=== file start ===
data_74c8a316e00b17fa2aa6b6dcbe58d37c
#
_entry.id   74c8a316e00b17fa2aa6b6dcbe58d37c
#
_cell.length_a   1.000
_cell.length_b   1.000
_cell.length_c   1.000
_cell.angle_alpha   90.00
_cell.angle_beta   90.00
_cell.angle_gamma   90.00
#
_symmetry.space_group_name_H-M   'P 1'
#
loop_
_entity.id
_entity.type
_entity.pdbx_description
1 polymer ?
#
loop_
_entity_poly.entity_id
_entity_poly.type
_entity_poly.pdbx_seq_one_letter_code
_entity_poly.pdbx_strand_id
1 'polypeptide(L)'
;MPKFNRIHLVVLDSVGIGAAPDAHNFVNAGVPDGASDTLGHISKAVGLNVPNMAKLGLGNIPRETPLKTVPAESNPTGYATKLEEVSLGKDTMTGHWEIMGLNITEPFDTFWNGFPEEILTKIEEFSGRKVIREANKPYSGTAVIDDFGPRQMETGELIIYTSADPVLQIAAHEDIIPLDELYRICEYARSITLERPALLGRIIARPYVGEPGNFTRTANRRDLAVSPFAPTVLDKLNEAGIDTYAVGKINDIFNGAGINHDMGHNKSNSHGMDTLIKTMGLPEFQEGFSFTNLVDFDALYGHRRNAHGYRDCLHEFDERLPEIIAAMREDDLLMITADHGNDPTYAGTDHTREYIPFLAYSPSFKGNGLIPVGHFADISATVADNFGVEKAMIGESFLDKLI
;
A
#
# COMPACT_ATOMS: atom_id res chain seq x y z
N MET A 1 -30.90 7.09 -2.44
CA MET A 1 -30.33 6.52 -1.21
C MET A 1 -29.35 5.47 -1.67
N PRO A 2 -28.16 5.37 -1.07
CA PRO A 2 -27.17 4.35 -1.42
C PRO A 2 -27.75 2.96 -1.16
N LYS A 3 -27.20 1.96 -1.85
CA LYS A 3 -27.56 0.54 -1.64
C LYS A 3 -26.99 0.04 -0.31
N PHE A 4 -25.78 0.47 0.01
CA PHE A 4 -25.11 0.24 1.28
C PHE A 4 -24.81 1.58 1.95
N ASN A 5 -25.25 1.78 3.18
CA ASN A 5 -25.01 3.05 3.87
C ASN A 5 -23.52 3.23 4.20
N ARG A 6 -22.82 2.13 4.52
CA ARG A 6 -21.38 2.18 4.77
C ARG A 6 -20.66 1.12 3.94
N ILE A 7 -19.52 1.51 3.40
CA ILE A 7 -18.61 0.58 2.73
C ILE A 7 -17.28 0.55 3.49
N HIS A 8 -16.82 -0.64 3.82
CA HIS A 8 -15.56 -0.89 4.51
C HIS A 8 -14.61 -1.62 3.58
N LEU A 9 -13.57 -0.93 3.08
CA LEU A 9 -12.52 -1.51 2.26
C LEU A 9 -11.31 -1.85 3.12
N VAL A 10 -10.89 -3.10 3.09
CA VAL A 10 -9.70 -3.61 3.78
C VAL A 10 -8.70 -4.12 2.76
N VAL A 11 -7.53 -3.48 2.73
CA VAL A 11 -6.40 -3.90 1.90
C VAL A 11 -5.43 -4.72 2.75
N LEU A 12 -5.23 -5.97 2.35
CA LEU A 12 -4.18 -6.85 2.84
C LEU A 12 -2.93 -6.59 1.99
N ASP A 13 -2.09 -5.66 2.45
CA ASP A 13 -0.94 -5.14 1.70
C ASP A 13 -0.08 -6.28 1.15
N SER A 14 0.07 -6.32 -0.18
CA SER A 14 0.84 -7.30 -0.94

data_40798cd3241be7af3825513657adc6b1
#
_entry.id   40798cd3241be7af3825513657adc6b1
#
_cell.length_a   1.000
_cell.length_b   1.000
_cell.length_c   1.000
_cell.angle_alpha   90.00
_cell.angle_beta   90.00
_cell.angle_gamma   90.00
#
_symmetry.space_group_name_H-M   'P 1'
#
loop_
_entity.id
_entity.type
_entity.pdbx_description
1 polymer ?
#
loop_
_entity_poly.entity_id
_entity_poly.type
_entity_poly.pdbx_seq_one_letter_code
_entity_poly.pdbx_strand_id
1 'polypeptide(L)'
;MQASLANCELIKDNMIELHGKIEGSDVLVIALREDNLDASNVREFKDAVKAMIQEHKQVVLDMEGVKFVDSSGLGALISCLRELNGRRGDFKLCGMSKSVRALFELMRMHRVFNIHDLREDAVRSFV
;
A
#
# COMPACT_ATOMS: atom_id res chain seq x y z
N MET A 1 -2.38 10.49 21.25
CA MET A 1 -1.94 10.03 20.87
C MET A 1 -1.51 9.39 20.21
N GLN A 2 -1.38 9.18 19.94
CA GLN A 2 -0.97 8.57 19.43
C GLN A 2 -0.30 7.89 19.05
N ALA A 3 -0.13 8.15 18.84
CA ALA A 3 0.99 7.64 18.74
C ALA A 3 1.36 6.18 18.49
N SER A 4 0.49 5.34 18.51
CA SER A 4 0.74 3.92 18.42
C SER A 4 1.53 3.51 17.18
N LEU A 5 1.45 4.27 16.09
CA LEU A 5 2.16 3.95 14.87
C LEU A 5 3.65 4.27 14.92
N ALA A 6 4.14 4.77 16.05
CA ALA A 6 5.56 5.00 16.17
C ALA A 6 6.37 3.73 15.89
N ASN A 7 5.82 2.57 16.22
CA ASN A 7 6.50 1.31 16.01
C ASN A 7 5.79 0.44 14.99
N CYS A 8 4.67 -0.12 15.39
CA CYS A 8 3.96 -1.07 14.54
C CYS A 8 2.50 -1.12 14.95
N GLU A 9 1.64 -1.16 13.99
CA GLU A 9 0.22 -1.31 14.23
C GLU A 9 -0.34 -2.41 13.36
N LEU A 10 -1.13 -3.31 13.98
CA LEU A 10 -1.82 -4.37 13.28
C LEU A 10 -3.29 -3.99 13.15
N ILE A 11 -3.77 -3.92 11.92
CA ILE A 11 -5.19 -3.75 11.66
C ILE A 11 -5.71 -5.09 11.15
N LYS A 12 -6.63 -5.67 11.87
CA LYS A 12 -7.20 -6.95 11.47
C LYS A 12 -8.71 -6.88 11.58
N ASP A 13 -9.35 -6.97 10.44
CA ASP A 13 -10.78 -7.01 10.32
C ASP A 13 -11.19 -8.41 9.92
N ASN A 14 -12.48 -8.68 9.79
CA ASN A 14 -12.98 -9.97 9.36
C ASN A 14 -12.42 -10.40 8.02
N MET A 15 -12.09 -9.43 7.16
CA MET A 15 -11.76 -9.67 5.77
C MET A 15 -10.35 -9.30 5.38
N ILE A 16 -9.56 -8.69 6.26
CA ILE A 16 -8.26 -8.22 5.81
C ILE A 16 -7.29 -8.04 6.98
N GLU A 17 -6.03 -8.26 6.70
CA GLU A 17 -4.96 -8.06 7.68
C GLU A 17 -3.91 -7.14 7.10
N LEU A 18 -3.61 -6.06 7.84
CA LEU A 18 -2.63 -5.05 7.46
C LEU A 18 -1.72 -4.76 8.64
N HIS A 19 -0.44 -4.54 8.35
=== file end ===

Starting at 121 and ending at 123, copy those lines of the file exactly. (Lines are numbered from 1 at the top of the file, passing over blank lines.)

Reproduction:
CA ASN A 7 6.50 1.31 16.01
C ASN A 7 5.79 0.44 14.99
N CYS A 8 4.67 -0.12 15.39